This Is America... Why Are We Banning Books?

from the good-questions dept

Last month we wrote about how a district court banned the publication of a so-called "sequel" (written by another author) to JD Salinger's Catcher in the Rye. I had a lot of trouble with this ruling, which seemed to be a complete assault on the basics of free speech and a total misreading of copyright law. The book itself is not a copy, but something entirely new. Whether or not it's any good (and some of the reviews say it's not), it is a new creative work -- the exact type of thing that copyright was supposed to encourage. It's good to see a lot of other folks are quite concerned about this ruling as well, and the Fair Use Project at Stanford has teamed up with some other universities to file an amicus brief on behalf of the American Library Association and some other library associations, who are reasonably concerned about the free speech implications of banning the publication of a book such as this one.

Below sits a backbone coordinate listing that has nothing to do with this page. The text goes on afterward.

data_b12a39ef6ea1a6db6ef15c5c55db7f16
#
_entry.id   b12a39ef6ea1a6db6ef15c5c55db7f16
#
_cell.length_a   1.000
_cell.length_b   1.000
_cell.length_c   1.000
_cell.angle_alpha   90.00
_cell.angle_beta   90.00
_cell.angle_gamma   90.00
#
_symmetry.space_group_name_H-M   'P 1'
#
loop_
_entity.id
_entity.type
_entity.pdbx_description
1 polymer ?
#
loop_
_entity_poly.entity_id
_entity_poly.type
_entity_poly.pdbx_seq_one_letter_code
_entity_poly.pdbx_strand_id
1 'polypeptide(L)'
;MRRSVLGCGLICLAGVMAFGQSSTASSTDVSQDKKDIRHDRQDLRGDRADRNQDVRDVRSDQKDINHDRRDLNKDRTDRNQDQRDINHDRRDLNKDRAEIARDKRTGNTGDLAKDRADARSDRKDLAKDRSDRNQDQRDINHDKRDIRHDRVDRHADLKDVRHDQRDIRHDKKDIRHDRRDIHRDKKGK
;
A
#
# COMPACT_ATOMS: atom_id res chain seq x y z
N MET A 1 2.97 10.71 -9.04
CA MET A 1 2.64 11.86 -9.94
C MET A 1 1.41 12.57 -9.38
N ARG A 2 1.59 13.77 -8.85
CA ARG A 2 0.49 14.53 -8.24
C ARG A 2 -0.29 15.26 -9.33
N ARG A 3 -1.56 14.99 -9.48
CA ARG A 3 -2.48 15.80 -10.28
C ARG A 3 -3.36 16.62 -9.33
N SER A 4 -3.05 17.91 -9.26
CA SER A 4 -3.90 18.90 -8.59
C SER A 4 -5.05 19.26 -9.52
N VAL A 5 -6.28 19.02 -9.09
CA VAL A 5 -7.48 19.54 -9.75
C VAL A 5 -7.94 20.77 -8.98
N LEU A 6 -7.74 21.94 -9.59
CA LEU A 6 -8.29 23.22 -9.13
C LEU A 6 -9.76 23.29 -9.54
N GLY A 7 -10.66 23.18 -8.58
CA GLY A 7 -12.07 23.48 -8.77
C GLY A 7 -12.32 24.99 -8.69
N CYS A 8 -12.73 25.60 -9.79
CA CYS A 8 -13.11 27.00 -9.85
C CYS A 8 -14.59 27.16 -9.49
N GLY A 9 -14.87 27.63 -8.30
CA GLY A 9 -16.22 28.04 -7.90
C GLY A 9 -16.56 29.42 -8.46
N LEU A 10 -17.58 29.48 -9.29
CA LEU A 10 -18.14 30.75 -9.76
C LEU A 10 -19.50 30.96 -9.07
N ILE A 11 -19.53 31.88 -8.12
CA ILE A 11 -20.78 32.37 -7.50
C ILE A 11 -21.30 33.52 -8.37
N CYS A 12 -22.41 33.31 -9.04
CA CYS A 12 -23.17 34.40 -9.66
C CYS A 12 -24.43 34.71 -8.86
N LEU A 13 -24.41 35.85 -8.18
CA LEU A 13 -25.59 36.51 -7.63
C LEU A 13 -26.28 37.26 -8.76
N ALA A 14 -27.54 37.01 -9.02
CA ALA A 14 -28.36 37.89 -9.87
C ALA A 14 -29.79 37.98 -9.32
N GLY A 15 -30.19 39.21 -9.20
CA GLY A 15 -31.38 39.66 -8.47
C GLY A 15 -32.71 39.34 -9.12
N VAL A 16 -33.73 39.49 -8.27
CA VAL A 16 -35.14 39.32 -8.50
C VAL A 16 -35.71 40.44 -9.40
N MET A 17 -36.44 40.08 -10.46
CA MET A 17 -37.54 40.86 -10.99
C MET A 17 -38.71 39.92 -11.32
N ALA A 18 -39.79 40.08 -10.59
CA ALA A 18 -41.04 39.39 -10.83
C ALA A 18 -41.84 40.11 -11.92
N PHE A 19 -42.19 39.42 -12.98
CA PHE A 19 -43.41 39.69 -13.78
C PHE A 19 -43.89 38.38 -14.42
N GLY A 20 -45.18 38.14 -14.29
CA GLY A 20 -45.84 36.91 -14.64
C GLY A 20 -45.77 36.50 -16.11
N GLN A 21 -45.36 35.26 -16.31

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Filed Under: catcher in the rye, copyright, creativity, free speech, jd salinger, sequels


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  1. identicon
    Anonymous Coward, 6 Aug 2009 @ 2:04am

    "'banning books' is a pretty provactive term that suggests something that isn't going on here. The book isn't being banned or censored, it's distribution is being blocked by a court order. Banning books suggests a Fahrenheit 451 mentality that just isn't part of this."

    Indeed. It's yet another example of TechDirt hyperbolic pandering that would be funny were it not so depressing.

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